Tag Archives: Richard Wagner

James Conlon Talks Life, Opera, and Ten Years in Los Angeles

James Conlon; Photo: Chester Higgins

James Conlon; Photo: Chester Higgins

This fall, James Conlon will mark ten years as LA Opera’s Richard Seaver Music Director. Throughout the past decade, he has led the orchestra through almost fifty operas, from the great masterpieces of Mozart, Verdi and Wagner to contemporary works like The Ghosts of Versailles and Moby-Dick. To celebrate his birthday on March 18, we sat down with Mr. Conlon to chat about his life in classical music and what he loves most about opera in Los Angeles.

(Scroll down for information on Office Hours with Maestro Conlon)

What inspired you to become a conductor?

It wasn’t a single person but, instead, a series of events that inspired me to become a classical musician. I went to the opera for the first time in 1961. I was 11 and the experience transformed my life within months. I wanted to hear classical music day and night. Soon I was studying piano and violin. I also began singing in the children’s choir of a small New York City opera company. A few years later, I decided I wanted to be a conductor, at which point every career decision I made focused on that goal. At 22, I graduated from The Julliard School and my professional life as a conductor was on its way.

Maestro James Conlon conducting Don Pasquale at The Julliard School in 1972; Photo: Beth Bergman

Maestro James Conlon conducting Don Pasquale at The Julliard School in 1972; Photo: Beth Bergman

What are the greatest challenges you faced in the field and how did you overcome them?

 The greatest challenge I faced when I was starting out was proving myself as a young conductor in both symphonic and operatic institutions. Unlike today’s world, which now welcomes young conductors, it was just the opposite when I started out. I also faced the challenges of both proving myself in Europe as a qualified American conductor (and a young American conductor to boot), and additionally proving myself in the United States, which has historically preferred foreign (mostly European) conductors.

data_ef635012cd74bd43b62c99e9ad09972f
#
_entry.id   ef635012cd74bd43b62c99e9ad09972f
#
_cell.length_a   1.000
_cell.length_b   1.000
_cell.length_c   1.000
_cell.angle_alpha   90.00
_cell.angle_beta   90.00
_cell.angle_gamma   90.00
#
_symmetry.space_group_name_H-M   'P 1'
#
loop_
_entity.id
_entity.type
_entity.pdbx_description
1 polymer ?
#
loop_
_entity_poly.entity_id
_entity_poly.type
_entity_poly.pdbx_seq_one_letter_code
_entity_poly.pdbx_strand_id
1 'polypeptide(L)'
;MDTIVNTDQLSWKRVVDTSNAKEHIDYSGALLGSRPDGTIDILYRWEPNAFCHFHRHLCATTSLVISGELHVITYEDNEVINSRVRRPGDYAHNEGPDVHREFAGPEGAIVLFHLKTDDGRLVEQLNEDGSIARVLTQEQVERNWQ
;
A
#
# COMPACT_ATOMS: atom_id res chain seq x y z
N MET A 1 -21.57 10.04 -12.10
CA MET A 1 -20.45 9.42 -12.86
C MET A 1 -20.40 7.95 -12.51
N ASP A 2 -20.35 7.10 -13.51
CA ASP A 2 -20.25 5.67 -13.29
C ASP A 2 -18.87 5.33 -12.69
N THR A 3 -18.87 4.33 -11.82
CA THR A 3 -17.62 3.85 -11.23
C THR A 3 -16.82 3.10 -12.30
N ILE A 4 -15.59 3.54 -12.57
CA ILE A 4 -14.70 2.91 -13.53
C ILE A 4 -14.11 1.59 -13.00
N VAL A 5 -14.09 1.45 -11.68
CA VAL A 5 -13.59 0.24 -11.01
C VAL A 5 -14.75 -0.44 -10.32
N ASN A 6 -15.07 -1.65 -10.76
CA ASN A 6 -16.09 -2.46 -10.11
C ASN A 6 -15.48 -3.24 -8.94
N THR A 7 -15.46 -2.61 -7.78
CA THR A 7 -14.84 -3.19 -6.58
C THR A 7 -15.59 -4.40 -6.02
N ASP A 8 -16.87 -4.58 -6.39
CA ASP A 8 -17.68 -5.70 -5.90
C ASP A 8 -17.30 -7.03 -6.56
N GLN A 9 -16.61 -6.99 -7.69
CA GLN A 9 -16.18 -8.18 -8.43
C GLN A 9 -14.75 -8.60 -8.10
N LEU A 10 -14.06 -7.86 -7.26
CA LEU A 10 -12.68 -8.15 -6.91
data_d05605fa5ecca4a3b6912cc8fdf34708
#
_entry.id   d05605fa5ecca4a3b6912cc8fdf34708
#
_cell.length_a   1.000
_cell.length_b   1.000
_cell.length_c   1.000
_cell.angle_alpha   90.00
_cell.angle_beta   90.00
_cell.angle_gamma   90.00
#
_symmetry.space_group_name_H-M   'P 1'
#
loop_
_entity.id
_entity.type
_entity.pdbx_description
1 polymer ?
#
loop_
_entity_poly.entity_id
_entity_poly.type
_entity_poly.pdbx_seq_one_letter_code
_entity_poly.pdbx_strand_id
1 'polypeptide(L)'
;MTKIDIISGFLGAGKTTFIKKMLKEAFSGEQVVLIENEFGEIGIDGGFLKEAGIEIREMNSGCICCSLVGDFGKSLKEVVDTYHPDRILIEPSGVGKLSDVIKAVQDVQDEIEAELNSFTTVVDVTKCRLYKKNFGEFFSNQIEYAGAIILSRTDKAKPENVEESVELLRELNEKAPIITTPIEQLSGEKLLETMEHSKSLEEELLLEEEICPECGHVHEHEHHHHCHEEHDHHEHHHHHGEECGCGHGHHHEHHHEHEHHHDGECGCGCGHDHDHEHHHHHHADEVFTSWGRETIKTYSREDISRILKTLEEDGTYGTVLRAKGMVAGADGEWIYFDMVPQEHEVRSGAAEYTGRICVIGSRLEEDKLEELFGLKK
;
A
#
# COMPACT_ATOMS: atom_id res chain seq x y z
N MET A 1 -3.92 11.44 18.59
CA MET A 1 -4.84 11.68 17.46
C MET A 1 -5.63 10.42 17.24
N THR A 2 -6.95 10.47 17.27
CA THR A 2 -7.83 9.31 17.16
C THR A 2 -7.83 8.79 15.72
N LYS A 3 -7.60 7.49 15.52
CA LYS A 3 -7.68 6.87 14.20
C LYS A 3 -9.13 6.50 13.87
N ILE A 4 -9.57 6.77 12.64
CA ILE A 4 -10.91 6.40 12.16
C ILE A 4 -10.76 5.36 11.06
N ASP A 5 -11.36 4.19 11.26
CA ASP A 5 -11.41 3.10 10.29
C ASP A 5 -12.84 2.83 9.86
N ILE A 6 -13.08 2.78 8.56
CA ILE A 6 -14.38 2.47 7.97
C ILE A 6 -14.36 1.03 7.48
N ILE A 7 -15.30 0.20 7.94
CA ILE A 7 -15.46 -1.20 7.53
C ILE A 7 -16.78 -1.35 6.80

How did I master these challenges? I simply devoted myself to my work: Seriously. Relentlessly. Passionately. At a certain point, conducting ceased to be a career and became a way of life—something that still holds true today.

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Iconic Productions: The Season of Lohengrin and Mass

“Wagner wanted nothing less than that [Lohengrin] exude, through music, the mystical sensation of being in the presence of the Holy Grail, as if it could pour out ‘exquisite odors, like streams of gold, ravishing the senses…[Maximilian] Schell’s production is grim and intelligent, with a strong dose of brutal realism bringing dramatic point to Wagner’s mythic drama..” –Mark Swed, classical music critic for the Los Angeles Times

<em>Lohengrin</em> (2001); Photo: Ken Howard

Lohengrin (2001); Photo: Ken Howard

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Norma: Behind the Masterpiece

Norma; Photo: Craig T. Mathew

Norma; Photo: Craig T. Mathew

The Nearly Perfect Partner